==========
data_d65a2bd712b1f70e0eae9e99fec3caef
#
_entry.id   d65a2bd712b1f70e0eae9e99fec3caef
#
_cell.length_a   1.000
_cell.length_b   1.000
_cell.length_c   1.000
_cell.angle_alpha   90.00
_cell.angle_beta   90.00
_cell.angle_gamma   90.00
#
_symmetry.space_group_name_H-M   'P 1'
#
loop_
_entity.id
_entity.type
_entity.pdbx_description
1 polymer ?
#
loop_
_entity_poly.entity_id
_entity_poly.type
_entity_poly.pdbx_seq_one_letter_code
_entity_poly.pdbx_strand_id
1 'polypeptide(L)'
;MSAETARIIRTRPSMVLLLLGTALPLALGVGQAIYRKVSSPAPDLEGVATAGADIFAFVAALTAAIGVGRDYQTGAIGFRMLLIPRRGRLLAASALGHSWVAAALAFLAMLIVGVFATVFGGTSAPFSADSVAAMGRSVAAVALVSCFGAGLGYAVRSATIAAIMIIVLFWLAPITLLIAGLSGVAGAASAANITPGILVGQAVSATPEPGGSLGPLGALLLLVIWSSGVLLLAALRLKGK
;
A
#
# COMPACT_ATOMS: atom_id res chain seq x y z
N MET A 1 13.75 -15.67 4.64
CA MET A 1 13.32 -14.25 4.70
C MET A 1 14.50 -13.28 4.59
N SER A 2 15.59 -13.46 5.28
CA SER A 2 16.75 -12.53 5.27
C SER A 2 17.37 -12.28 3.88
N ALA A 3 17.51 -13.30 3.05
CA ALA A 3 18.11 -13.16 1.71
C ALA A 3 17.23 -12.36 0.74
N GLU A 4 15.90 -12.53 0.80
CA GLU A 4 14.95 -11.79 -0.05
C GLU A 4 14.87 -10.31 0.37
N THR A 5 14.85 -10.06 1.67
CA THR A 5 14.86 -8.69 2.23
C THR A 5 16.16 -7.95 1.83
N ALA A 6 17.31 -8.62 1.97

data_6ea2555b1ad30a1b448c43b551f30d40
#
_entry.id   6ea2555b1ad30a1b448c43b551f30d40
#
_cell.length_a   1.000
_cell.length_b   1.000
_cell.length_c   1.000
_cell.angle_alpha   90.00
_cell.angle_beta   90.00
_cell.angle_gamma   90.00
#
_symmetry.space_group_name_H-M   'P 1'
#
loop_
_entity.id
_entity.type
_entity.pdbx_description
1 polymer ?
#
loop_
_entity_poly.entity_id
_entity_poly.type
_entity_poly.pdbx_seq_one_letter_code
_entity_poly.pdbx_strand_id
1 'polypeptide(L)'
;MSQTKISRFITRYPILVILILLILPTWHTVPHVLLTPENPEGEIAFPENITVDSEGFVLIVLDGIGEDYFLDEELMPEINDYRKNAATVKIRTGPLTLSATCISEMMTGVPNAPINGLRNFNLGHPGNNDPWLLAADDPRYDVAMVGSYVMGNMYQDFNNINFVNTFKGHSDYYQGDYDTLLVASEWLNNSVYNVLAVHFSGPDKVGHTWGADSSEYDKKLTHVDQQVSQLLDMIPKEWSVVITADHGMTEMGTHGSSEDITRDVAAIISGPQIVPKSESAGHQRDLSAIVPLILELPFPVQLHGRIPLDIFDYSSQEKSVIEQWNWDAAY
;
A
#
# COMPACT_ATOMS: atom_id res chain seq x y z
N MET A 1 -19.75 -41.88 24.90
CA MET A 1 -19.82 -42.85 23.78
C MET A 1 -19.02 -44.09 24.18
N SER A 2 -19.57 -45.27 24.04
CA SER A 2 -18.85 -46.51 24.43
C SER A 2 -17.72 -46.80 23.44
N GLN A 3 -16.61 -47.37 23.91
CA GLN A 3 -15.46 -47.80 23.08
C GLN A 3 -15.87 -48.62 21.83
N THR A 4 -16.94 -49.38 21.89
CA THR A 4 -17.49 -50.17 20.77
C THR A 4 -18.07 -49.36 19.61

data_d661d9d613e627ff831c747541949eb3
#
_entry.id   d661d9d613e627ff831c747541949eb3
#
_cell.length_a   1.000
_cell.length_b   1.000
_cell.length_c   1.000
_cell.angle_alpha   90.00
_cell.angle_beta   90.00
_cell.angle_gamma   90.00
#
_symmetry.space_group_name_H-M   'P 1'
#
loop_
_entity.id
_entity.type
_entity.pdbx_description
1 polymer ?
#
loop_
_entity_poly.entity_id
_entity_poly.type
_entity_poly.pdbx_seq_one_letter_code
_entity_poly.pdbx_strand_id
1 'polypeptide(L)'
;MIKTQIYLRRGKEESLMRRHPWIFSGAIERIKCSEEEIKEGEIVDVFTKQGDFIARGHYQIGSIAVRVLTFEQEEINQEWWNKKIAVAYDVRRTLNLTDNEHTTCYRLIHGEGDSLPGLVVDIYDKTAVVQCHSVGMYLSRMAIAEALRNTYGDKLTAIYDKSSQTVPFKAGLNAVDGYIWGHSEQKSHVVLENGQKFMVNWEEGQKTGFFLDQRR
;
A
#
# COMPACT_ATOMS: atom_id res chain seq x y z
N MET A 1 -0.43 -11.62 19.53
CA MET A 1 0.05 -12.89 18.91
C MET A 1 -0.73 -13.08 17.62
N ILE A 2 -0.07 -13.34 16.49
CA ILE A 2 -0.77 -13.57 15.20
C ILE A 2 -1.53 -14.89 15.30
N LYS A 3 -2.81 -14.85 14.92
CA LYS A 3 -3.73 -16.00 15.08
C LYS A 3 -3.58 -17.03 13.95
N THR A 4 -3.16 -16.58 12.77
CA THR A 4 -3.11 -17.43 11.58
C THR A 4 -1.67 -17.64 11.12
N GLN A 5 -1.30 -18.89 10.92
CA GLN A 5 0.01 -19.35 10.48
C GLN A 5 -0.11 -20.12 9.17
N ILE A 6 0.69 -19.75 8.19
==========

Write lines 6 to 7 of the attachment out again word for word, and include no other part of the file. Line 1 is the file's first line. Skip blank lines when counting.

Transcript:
_cell.length_b   1.000
_cell.length_c   1.000